She said: “It is worth noting that the code of conduct was drawn up by the commission. It would now seem appropriate that the code be re-assessed in light of recent events.”
What impact is Brexit going to have?
The Barroso appointment prompted a strong response from France’s Europe minister, Harlem Desir.
He told the French parliament: “It’s a mistake on the part of Mr Barroso and the worst disservice that a former Commission president could do to the European project at a moment in history when it needs to be supported and strengthened.”
Desir was thought to be referring to Britain’s referendum on June 23, which saw the country vote to leave the EU.
CEO’s Cann said she hoped fear of the Brexit contagion spreading to other EU countries would prompt the commission to act.
Addressing the question of whether the revolving door controversies are fueling Euroscepticism, she added: “I think it does contribute to that sense of what is the EU about and what decisions are being made.
“Are they being made in the interests of me and my family and my community or are they being made in more self-interested reasons and I think it’s understandable there is such an uproar about this Barroso move.
“If the commission continues to close their ears to the sentiment around them, I think they will regret it.”
Is the revolving door syndrome really so bad?
Those defending the lobbying industry will say Barroso has not broken any rules, although there have been suggestions he has not acted in spirit of Treaty Article 245 which says commission staff ‘both during and after their term of office’ should ‘behave with integrity and discretion as regards the acceptance, after they have ceased to hold office, of certain appointments or benefits’.
The European Commission says its rules are stronger than those of national governments and other international organisations.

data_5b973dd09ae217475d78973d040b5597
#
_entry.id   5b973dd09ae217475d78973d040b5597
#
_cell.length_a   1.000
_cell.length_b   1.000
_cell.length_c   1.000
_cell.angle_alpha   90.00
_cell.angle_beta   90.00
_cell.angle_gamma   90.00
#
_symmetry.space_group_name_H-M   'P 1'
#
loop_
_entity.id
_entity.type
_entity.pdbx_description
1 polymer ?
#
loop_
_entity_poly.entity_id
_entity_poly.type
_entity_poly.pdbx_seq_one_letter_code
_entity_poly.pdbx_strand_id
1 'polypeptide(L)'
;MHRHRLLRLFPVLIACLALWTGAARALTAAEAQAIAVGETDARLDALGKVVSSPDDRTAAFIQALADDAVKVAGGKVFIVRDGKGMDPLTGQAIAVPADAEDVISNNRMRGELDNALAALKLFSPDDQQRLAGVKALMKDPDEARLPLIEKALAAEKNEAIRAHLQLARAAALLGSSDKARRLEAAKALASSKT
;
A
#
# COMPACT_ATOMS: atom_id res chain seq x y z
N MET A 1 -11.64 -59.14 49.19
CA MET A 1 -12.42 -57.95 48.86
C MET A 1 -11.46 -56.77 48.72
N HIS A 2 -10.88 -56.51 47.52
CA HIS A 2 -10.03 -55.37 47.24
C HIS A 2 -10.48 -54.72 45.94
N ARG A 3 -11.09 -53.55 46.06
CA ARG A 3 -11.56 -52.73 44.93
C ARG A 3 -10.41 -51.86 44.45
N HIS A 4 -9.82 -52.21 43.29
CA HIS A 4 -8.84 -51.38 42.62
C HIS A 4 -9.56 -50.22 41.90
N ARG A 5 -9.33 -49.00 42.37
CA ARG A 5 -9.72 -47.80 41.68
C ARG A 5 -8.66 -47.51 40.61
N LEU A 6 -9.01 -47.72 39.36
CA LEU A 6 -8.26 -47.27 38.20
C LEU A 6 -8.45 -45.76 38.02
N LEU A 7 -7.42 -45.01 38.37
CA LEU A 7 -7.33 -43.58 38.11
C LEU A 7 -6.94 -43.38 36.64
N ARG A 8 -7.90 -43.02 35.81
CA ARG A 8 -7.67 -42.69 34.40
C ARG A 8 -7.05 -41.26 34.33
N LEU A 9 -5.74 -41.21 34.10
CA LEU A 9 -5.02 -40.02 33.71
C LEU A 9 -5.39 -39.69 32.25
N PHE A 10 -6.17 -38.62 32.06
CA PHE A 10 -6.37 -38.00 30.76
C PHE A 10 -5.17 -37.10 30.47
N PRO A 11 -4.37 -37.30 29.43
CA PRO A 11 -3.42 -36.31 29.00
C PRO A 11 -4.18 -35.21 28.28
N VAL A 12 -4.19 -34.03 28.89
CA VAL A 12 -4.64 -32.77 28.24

A spokesman told Euronews: “We all remember examples of former heads of government who went directly from government into lobbying or industry without any scrutiny of possible conflicts of interest. This would be impossible at the commission.
“After this 18 months cooling-off period, there is a reasonable assumption that the access to privileged information or possible influence on the commission are no longer an issue. Consequently, former college members are no longer obliged to notify the commission if they take up a new job after this cooling-off period.”
Cann said: “There’s a revolving door problem in the UK certainly and in other EU member states as well.
“I think it’s of particular concern at EU level because Brussels is the lobby capital of Europe and it’s probably the second biggest in the world after Washington. There are a huge number of lobbyists running around Brussels attempting to influence what is going on, there are a number of different ways lobbyists are actively working the system, and the revolving door is just one of them.
“Remember the Commission is initiating policy and making policy for 500 million citizens across Europe and there’s a mass interest of big corporations, big business and NGOs and others, to be in there influencing it. And the revolving door really does give you an advantage.”